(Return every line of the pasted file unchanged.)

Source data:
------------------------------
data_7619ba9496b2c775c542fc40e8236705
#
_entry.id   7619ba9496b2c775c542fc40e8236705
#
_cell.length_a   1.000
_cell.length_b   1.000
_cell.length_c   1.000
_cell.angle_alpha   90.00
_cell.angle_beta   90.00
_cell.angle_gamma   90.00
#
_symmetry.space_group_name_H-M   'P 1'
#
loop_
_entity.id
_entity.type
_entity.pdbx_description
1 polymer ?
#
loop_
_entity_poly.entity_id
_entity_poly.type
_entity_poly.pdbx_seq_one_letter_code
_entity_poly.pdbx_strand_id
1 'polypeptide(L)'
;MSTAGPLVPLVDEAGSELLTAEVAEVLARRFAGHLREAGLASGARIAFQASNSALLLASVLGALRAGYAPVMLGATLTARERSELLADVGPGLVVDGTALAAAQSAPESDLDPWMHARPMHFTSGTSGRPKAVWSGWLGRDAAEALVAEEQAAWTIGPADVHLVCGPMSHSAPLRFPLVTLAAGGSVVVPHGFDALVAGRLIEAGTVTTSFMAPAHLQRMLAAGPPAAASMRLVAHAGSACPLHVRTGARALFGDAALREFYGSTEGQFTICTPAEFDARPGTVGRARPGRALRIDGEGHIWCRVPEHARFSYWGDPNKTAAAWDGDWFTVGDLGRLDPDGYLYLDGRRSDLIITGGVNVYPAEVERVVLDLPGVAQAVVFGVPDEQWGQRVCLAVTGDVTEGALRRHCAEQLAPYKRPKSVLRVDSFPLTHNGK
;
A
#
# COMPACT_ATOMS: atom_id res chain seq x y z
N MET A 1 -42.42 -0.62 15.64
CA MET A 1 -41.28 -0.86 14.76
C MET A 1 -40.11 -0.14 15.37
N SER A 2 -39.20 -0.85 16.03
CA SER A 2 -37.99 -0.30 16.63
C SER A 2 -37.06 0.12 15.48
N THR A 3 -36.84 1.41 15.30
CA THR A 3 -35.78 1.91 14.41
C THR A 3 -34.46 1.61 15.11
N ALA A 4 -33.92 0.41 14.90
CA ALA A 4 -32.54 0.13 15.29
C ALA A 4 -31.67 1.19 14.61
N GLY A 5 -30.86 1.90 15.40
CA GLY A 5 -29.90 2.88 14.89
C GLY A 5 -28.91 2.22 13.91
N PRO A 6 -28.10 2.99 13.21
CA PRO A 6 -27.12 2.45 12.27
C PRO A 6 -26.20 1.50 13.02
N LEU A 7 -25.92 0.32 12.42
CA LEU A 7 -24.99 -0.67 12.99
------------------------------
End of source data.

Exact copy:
data_7619ba9496b2c775c542fc40e8236705
#
_entry.id   7619ba9496b2c775c542fc40e8236705
#
_cell.length_a   1.000
_cell.length_b   1.000
_cell.length_c   1.000
_cell.angle_alpha   90.00
_cell.angle_beta   90.00
_cell.angle_gamma   90.00
#
_symmetry.space_group_name_H-M   'P 1'
#
loop_
_entity.id
_entity.type
_entity.pdbx_description
1 polymer ?
#
loop_
_entity_poly.entity_id
_entity_poly.type
_entity_poly.pdbx_seq_one_letter_code
_entity_poly.pdbx_strand_id
1 'polypeptide(L)'
;MSTAGPLVPLVDEAGSELLTAEVAEVLARRFAGHLREAGLASGARIAFQASNSALLLASVLGALRAGYAPVMLGATLTARERSELLADVGPGLVVDGTALAAAQSAPESDLDPWMHARPMHFTSGTSGRPKAVWSGWLGRDAAEALVAEEQAAWTIGPADVHLVCGPMSHSAPLRFPLVTLAAGGSVVVPHGFDALVAGRLIEAGTVTTSFMAPAHLQRMLAAGPPAAASMRLVAHAGSACPLHVRTGARALFGDAALREFYGSTEGQFTICTPAEFDARPGTVGRARPGRALRIDGEGHIWCRVPEHARFSYWGDPNKTAAAWDGDWFTVGDLGRLDPDGYLYLDGRRSDLIITGGVNVYPAEVERVVLDLPGVAQAVVFGVPDEQWGQRVCLAVTGDVTEGALRRHCAEQLAPYKRPKSVLRVDSFPLTHNGK
;
A
#
# COMPACT_ATOMS: atom_id res chain seq x y z
N MET A 1 -42.42 -0.62 15.64
CA MET A 1 -41.28 -0.86 14.76
C MET A 1 -40.11 -0.14 15.37
N SER A 2 -39.20 -0.85 16.03
CA SER A 2 -37.99 -0.30 16.63
C SER A 2 -37.06 0.12 15.48
N THR A 3 -36.84 1.41 15.30
CA THR A 3 -35.78 1.91 14.41
C THR A 3 -34.46 1.61 15.11
N ALA A 4 -33.92 0.41 14.90
CA ALA A 4 -32.54 0.13 15.29
C ALA A 4 -31.67 1.19 14.61
N GLY A 5 -30.86 1.90 15.40
CA GLY A 5 -29.90 2.88 14.89
C GLY A 5 -28.91 2.22 13.91
N PRO A 6 -28.10 2.99 13.21
CA PRO A 6 -27.12 2.45 12.27
C PRO A 6 -26.20 1.50 13.02
N LEU A 7 -25.92 0.32 12.42
CA LEU A 7 -24.99 -0.67 12.99